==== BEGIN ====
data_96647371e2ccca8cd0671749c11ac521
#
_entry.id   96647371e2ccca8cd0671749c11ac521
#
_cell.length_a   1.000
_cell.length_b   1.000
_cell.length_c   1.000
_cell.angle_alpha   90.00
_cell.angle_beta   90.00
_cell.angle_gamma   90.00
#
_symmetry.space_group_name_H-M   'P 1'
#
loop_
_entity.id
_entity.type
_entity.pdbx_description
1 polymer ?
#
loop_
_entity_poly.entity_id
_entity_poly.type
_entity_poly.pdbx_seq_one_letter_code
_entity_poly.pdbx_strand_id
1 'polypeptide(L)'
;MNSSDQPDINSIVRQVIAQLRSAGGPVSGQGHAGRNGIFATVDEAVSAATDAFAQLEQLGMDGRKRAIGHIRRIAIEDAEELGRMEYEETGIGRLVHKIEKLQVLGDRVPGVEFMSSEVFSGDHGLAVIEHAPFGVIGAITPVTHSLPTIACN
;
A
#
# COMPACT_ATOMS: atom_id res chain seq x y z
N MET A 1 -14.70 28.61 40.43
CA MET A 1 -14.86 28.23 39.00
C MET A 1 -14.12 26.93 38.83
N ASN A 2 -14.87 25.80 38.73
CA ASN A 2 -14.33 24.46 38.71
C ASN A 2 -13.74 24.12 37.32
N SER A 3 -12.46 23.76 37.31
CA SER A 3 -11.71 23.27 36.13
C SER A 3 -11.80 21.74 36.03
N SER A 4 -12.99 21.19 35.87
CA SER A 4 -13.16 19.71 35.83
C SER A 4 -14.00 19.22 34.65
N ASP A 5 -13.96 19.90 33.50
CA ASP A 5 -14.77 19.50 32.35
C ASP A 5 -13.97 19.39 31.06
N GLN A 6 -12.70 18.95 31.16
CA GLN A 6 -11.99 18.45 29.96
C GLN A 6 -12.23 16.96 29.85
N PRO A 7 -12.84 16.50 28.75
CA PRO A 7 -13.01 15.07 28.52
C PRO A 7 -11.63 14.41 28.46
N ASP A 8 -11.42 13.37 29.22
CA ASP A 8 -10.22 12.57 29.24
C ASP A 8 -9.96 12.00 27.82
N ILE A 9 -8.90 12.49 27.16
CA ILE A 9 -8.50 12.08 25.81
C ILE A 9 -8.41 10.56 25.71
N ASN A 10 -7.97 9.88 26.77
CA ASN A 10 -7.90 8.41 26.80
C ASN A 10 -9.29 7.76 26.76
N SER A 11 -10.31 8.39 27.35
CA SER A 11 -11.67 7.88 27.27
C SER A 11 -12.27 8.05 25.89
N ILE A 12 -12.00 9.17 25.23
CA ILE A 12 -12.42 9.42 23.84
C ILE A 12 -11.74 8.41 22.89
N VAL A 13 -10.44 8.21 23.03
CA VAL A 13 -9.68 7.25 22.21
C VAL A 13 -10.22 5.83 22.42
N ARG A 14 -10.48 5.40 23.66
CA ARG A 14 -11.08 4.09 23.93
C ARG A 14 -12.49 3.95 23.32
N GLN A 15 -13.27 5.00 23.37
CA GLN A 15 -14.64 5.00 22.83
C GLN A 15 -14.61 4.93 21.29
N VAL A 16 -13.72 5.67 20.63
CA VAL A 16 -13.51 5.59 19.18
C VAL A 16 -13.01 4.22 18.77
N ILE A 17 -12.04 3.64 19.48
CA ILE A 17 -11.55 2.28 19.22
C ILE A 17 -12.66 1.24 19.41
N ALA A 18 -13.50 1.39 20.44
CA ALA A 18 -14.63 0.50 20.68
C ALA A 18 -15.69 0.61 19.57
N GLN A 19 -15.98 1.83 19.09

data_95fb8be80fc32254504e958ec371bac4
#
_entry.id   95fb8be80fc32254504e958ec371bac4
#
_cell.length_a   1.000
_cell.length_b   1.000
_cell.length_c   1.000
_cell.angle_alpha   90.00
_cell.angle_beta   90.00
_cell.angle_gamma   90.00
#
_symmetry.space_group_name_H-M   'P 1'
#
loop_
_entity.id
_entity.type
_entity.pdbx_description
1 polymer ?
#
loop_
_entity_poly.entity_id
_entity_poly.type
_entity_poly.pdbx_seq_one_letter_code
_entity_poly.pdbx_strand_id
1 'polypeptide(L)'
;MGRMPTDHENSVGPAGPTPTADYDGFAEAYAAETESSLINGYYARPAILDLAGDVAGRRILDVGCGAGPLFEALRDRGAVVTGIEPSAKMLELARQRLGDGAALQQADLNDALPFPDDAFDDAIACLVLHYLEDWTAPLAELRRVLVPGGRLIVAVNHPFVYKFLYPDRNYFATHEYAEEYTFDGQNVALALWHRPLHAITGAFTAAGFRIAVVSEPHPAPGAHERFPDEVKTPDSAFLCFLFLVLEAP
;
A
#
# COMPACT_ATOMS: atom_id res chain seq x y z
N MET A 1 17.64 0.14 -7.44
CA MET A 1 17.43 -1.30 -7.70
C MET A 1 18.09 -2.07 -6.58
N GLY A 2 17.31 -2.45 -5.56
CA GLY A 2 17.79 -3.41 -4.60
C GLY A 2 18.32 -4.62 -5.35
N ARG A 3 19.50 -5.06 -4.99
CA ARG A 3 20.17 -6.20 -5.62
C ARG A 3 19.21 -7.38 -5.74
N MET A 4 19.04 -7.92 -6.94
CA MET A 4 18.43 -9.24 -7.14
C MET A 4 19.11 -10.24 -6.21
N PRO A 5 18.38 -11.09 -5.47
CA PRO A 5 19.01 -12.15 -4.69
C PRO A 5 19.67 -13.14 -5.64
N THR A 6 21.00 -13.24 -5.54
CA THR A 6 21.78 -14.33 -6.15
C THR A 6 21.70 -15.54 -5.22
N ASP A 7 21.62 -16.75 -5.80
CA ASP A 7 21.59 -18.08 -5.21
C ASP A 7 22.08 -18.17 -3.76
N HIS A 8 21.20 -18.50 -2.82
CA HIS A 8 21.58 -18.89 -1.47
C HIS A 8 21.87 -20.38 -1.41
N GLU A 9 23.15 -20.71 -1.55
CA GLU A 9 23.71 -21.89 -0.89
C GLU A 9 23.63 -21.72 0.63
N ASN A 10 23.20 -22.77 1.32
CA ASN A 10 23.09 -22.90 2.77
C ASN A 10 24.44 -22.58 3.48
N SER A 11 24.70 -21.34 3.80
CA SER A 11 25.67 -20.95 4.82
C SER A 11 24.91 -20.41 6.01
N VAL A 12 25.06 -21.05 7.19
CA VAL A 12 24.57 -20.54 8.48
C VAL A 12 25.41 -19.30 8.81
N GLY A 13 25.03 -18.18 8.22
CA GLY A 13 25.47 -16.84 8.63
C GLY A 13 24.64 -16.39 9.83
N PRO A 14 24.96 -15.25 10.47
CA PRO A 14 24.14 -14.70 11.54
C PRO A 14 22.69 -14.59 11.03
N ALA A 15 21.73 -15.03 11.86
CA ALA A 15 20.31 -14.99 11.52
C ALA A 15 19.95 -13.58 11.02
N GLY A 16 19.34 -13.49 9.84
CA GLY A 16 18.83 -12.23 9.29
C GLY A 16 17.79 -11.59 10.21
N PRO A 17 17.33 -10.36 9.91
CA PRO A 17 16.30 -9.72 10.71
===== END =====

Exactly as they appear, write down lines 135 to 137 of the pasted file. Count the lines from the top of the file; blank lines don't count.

CA ASP A 7 21.59 -18.08 -5.21
C ASP A 7 22.08 -18.17 -3.76
N HIS A 8 21.20 -18.50 -2.82